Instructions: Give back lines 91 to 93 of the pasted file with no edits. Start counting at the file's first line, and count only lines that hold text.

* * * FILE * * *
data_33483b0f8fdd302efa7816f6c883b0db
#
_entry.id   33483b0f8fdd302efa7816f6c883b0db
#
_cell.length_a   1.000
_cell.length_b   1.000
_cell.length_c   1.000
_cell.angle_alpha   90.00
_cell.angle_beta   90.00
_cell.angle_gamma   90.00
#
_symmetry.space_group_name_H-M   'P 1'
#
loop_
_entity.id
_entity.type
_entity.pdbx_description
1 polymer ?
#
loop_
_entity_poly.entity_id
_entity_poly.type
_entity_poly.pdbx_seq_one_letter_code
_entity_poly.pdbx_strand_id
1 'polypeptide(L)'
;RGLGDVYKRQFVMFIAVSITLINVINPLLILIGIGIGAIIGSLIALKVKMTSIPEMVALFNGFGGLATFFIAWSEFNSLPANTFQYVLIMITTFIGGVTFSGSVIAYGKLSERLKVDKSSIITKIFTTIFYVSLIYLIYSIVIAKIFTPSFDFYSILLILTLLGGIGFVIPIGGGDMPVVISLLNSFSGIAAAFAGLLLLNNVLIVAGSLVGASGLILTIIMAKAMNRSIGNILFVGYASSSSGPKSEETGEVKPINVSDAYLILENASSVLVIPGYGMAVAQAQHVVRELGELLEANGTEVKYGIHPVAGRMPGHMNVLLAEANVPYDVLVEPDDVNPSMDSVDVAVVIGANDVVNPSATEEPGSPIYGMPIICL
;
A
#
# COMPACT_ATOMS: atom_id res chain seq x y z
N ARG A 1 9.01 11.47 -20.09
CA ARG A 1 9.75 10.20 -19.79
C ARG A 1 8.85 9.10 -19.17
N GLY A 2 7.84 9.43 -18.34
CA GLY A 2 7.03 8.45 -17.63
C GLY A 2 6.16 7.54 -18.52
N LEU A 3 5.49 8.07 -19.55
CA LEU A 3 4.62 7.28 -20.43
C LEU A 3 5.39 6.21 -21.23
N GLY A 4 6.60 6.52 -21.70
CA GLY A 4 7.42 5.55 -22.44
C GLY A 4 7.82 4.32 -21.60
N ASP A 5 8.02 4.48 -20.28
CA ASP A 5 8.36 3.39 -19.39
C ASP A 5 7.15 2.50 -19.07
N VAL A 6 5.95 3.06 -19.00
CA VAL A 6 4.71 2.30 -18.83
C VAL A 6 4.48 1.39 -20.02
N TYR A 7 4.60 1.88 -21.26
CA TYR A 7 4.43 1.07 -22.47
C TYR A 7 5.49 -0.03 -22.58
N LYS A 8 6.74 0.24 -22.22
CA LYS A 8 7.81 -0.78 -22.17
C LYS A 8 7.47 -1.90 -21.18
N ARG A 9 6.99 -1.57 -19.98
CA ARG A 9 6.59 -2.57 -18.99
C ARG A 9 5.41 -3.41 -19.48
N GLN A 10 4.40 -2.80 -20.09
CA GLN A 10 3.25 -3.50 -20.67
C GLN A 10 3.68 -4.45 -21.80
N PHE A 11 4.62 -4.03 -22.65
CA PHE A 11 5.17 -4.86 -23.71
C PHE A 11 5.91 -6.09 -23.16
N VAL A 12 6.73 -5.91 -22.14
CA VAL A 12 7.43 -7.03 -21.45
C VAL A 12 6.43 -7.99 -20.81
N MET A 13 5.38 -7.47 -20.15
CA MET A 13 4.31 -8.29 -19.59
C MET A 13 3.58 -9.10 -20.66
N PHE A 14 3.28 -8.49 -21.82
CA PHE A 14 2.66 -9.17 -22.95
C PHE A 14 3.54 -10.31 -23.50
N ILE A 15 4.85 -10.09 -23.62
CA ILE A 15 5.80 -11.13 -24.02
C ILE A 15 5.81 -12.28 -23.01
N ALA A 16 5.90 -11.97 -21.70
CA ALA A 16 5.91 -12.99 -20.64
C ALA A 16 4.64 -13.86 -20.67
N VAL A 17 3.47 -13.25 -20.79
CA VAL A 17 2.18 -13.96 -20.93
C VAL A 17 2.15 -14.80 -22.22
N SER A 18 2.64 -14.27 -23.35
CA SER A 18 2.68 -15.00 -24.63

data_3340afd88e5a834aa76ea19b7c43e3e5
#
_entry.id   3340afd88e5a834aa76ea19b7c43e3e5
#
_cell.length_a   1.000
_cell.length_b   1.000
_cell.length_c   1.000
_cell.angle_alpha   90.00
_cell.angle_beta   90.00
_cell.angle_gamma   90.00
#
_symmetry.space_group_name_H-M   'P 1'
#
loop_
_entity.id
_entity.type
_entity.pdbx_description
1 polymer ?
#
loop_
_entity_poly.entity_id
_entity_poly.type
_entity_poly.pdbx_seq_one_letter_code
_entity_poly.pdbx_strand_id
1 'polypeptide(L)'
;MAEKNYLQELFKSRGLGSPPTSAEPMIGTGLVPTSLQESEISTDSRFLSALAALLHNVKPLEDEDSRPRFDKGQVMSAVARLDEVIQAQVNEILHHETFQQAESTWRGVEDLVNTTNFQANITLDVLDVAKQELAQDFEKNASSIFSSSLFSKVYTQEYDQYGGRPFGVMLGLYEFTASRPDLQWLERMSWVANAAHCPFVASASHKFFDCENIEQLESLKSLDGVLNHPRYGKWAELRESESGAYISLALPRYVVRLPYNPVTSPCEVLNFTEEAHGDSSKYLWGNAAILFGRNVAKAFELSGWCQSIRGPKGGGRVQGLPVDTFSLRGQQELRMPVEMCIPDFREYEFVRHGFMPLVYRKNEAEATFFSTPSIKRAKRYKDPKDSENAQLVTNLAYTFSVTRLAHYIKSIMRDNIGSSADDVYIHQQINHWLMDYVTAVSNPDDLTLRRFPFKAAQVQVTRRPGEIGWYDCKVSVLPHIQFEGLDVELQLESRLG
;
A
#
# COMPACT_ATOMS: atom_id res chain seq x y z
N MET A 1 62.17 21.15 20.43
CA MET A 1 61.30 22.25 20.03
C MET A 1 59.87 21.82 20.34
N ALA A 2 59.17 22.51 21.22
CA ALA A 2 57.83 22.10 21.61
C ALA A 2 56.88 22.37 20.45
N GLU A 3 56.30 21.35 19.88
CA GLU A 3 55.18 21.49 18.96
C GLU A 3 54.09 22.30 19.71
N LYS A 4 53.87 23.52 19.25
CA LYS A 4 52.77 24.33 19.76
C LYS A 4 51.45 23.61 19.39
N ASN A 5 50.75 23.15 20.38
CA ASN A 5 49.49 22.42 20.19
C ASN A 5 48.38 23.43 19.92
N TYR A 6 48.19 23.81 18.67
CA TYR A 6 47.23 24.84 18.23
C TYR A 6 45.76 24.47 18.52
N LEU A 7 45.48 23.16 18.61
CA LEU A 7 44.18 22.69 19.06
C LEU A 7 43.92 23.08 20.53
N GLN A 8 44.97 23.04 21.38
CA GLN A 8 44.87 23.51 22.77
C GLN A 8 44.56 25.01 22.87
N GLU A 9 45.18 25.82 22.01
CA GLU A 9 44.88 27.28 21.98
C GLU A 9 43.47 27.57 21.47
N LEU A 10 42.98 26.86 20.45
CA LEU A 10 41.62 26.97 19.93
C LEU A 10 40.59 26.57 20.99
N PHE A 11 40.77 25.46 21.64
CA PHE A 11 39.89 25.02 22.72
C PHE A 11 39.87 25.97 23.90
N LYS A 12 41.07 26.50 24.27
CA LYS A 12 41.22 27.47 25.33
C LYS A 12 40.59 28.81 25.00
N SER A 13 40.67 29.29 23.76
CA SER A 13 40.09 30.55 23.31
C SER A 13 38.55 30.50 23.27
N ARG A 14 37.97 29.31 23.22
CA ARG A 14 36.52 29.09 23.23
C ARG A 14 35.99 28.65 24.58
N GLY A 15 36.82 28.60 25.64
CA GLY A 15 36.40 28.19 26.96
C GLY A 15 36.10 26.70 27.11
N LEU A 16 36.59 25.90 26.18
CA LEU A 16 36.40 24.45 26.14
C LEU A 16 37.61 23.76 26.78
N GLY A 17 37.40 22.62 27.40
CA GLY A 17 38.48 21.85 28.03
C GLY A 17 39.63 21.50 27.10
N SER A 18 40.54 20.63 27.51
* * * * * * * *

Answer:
_cell.angle_alpha   90.00
_cell.angle_beta   90.00
_cell.angle_gamma   90.00